“Well, what do you want me to say?” Jashan squirms a bit. “Okay, then. It was… informative. That’s better right?”

Before Bahar can ask why he is being so oddly combative, Hafeeza reminds her of her doctor’s advice. Bahar gives Jashan a needy look. “McDonald’s?” she says.

He laughs. “Your craving something, aren’t you?”

“Last night it was all about the spice,” she says mournfully. “Now I want some crispy fries!”

Jashan takes her order and goes into the next room to place it on the phone. Hafeeza politely declines an invitation to dinner. It’s getting late, and she should be taking her leave. With their little escapade, there isn’t any food prepared for her own family. They exchange phone numbers, something Hafeeza initiated, and something Bahar was hoping for. What she did for Bahar cannot be repaid with just tea and biscuits, which Hafeeza herself put together.

I owe you so much, she thinks.

“Call me for anything,” Hafeeza says, slipping on her shoes at the door. “Pregnancy advice or otherwise.”

“I definitely will. I would love to catch up anytime.” Bahar gets up to escort her out. Hafeeza says it is not necessary, but pregnant-lady insists.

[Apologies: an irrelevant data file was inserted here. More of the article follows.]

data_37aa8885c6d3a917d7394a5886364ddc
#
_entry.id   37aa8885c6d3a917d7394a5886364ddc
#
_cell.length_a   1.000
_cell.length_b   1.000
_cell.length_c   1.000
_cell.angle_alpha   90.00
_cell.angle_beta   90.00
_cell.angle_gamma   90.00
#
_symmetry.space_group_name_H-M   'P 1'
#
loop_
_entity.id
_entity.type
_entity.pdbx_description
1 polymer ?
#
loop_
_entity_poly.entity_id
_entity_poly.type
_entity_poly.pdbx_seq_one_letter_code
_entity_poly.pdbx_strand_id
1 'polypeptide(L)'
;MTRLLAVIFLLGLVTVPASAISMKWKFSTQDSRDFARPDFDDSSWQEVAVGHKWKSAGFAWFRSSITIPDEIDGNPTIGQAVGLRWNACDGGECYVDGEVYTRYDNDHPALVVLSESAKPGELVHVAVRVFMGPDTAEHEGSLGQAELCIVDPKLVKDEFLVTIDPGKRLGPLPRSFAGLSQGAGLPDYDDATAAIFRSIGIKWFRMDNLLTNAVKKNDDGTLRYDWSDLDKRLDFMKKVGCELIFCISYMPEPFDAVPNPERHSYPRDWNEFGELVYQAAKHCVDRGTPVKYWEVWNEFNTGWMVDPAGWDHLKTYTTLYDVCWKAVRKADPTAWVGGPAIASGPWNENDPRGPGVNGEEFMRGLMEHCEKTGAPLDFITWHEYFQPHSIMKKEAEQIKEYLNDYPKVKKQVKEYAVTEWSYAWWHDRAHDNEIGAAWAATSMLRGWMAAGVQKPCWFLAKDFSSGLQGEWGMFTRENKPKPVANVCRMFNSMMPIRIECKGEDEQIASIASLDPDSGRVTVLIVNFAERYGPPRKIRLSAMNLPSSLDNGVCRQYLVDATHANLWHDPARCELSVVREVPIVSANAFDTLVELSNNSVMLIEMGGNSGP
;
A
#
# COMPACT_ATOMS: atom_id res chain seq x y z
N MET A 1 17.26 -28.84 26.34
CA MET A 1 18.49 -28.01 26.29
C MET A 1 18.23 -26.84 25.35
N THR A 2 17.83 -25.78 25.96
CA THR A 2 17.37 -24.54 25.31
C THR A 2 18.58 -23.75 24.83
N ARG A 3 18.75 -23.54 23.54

Bahar opens her front door, revealing, on the other side, a familiar face.


MAHINDER’s hand hovers over the doorbell. He didn’t expect to see these two women together still.

“You!” the women say in unison.

“Y-yes,” Mahinder says, remembering why he has come here. “I’m sorry to bother you… again… but…” He removes two paper slips from his pocket and offers them. “Please accept this.”

The women exchange a dubious look. The one in the burqa takes the coupons and she keeps one, passing on the second one. “What’s this for?”

“An apology, madam.” Mahinder joins his hands together in forgiveness, his smile wavering. “My new boss, Anil, wanted you to have these, since you had to leave without your refund. For any inconvenience caused, and he hopes you are well.” He directs his regards to the woman who had fainted. She looks better now, the colour has returned to her cheeks and she stands upright instead of slouching.

“These are your restaurant coupons,” the burqa lady says, studying them. “One-time use. No cap on the value?”

Mahinder nods. “Yes, madam.”

“But wait a minute,” the younger woman says. “Weren’t you fired?”

“Actually, they took me back. I mean, many complained about Vivian and the Head Office got involved. The new manager Anil put me back on the job. I have to visit all the people whom I troubled today. I’ve come to apologize.”

“I think I speak for the both of us when I say we accept your apology for the mix-up,” the younger woman says. “But we can’t accept your ex-boss for what he said. It was–”